German startups Lilium and Volocopter have announced that they are planning to inaugurate a flying taxi service in 2024. For their part, Hyundai and General Motors assure that they are in a position to launch an air cab service before 2025. Other car brands, such as Toyota, Daimler or China’s Geely are racing not to be left behind.
Flying cars for passengers, unmanned cargo, or urgent delivery of medical supplies are being presented at international shows or fairs, showing that the technology – vertical electric take off and landing vehicles (eVTOL) – is ready.
The European Union’s Aviation Safety Agency (EASA) has already started the certification process for some of the projects, estimating that the first flying cabs may start operating in 2024. This is also the timetable that the U.S. Federal Aviation Administration expects for the first operations of urban air mobility vehicles. In Europe, EASA estimates that this market will be worth €4.2 billion, and the EU could centralize 31% of global production and create some 90,000 jobs by 2030.
In 2019, Hyundai created a division exclusively for air mobility, led by former NASA engineer Jaiwon Shin. Its battery electric-powered air cabs are designed for five to six passengers, but the South Korean brand also hopes to carry commercial cargo. Believing it can develop an ecosystem of services around flying vehicles, the company announced last year a partnership with Uber. Together they launched a model unveiled at the Consumer Electronics Show in Las Vegas.
Embraer believes in the concept and has already gone into heavy production. The São Paulo-based commercial aircraft manufacturer received an order in early June to deliver two hundred eVTOL vehicles by 2026 to Halo, a company that provides airline services in the US and UK. On the Embraer side, the deal was closed by Eve, a spin-off of the Brazilian company created to develop the flying car that wants to become the world leader in the urban air mobility industry. The competition, however, is tight.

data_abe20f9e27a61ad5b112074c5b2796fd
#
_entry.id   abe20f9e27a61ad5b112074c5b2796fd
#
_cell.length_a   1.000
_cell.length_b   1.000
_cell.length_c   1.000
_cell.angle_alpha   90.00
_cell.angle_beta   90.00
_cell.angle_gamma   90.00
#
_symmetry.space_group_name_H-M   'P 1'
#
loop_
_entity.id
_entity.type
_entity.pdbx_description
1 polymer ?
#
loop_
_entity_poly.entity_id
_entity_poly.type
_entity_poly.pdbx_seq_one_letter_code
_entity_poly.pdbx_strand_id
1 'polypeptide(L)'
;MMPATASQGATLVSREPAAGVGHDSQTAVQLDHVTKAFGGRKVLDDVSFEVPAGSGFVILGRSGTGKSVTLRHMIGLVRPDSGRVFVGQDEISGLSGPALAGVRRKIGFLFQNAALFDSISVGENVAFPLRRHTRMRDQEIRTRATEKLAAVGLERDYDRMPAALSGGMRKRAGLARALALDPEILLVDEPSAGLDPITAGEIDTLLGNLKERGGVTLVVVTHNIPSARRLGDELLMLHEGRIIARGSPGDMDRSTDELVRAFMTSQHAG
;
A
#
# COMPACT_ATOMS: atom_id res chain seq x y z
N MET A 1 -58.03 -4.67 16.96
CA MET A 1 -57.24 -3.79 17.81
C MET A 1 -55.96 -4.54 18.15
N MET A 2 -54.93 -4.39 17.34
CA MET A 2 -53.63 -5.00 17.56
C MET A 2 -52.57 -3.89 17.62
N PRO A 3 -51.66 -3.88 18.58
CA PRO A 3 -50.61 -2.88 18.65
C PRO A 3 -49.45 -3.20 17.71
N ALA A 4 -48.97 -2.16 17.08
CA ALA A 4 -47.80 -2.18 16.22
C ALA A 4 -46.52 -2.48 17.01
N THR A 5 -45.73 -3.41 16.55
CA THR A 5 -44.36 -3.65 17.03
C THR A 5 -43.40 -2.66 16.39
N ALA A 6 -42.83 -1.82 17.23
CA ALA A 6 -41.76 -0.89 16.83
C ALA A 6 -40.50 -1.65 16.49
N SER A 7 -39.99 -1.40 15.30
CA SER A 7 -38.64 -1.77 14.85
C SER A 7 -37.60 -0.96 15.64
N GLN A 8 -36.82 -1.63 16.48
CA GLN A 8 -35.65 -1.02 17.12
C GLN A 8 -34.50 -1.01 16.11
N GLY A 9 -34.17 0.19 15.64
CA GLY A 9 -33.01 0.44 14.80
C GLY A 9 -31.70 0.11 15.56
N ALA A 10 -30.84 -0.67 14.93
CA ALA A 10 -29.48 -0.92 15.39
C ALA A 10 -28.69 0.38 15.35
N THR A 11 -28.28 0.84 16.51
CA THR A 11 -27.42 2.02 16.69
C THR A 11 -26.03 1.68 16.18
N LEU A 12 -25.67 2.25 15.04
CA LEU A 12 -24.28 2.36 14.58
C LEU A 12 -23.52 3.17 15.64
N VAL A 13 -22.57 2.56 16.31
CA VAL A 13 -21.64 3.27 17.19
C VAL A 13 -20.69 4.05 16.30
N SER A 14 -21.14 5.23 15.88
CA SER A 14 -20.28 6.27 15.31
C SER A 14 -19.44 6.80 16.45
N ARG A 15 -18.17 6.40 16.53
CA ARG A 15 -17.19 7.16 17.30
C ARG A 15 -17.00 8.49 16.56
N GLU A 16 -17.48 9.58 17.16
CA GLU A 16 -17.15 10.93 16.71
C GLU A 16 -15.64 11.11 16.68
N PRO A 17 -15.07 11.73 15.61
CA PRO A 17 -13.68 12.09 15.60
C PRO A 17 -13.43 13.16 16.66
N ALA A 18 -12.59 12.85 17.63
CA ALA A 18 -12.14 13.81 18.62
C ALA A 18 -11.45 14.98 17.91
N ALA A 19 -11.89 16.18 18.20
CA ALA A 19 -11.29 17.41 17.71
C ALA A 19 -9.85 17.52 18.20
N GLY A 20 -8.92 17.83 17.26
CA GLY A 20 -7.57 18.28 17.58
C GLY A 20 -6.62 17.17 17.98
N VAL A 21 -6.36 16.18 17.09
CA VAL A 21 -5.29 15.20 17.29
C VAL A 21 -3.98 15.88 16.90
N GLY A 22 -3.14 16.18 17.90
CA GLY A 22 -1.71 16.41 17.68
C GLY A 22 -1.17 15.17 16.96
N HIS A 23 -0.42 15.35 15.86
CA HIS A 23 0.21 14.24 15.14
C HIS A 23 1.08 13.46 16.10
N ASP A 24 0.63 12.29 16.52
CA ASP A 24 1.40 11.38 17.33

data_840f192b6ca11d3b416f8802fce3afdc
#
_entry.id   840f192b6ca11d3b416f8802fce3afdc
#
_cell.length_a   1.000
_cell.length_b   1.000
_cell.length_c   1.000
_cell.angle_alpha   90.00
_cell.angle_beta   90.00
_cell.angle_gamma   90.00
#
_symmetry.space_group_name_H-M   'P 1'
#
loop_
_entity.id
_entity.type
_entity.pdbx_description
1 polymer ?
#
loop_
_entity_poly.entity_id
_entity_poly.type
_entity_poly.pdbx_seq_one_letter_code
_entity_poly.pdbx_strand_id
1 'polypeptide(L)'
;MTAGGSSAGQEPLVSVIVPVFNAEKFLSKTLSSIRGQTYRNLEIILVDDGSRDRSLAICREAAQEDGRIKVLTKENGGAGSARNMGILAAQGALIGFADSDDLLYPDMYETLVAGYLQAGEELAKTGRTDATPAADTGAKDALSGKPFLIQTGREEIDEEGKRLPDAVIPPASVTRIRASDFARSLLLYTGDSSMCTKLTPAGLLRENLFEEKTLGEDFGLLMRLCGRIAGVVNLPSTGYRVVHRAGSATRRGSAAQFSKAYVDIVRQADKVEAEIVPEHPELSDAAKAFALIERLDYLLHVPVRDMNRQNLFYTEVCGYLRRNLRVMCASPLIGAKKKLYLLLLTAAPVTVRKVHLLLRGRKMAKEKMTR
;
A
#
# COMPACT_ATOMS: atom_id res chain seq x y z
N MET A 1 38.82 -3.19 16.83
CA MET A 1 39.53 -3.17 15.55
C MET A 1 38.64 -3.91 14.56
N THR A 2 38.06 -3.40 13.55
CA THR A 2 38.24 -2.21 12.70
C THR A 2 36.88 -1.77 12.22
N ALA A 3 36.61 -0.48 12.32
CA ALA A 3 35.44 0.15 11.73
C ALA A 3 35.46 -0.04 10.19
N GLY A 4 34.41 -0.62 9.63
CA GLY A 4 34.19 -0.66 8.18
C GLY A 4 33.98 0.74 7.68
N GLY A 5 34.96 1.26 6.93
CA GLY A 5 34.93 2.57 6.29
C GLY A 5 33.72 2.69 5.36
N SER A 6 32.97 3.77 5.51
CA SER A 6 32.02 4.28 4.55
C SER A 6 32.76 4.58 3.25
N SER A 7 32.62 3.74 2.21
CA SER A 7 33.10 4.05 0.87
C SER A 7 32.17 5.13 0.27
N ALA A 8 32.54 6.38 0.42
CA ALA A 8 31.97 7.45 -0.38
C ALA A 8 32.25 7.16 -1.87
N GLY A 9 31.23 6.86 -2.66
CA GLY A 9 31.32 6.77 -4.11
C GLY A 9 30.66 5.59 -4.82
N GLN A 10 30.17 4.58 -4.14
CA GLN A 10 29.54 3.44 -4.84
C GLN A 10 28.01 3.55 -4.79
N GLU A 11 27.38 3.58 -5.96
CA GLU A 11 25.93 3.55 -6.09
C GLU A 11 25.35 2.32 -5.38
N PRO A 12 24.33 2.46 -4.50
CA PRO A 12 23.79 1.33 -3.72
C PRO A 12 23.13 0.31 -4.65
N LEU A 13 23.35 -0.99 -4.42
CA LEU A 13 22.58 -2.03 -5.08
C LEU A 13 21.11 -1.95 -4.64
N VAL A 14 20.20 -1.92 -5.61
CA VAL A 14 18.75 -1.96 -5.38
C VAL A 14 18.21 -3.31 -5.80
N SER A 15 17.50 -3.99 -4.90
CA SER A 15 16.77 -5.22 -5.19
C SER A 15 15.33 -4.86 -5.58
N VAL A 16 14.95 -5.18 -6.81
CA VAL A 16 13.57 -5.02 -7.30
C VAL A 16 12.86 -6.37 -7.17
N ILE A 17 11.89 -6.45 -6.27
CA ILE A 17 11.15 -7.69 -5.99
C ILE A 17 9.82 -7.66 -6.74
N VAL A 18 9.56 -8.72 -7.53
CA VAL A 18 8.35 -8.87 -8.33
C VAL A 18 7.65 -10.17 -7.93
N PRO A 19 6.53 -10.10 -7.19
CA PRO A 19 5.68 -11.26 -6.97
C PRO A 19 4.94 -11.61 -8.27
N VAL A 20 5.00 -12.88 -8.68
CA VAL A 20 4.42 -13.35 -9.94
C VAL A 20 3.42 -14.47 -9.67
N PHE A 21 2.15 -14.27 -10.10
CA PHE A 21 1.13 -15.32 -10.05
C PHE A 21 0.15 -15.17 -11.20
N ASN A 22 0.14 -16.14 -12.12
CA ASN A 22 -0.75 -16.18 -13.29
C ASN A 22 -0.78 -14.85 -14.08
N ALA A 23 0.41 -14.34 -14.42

Britain’s Virgin Atlantic has teamed up with Bristol-based Vertical Aerospace to introduce the VA-X4 craft this year. Quieter than a helicopter, the 15-meter aircraft will carry four passengers and a pilot at 160 km/hour to and from predetermined locations, such as from the top of a building in Cambridge to London’s Heathrow airport. Vertical Aerospace is conducting test flights throughout this year, and has already established partnerships with American Airlines and the aircraft leasing company, Avolon, with which it hopes to inaugurate the service.
In late June, Germany’s Volocopter conducted the first flight of its air cab at Bourget airport in France. The 500-meter show in three minutes was specially prepared for the Paris Air Forum, but it also served to confirm the company’s plan to have the first operational service ready for the Paris 2024 Olympics. The aircraft, with some similarities to a small helicopter, has capacity for two passengers, plus luggage, and is part of a broader package of services that the company wants to start providing in the French capital region.
Volocopter is already well advanced in the certification process with EASA, being to date the only one with Design Organization Approval (DOA) from the European agency. Its strategy involves creating an ecosystem with several mobility solutions integrated into the VoloIQ digital platform – the VoloCity (connections within the city), VoloConnect (city-suburb connections), VoloDrone (cargo drone), and VoloPorts (take-off and landing sites).
Kelekona’s eVTOL is built in the shape of a teardrop and with two wings on its back. It can carry up to 40 passengers or, alternatively, almost five thousand kilograms of cargo. It is therefore most apt to describe it as a flying bus. The American startup assures on its website that the device is prepared for trips of up to 530 kilometers, and can make trips between Los Angeles and San Francisco in just one hour. The vehicles are powered by large electric batteries, which will have to be replaced upon arrival of each trip to return to the starting point.
Tests by regulators still need to be conducted. They are meant to guarantee that the technology meets safety standards, certification, or local regulations against excessive noise. Experts warn that competitive routes and services, as well as the supply chain for spare parts will need to be created.
Zero-emission electric vertical takeoff and landing aircraft for passengers and cargo are being developed by numerous startups, aircraft manufacturers or car brands, but there is still a considerable way to go before they can achieve profitable performances, analysts warn.
The European Aviation Safety Agency is currently focusing on projects for piloted vehicles for passengers and drones for cargo deliveries. Fully autonomous flying cabs with people are thus still a few years away.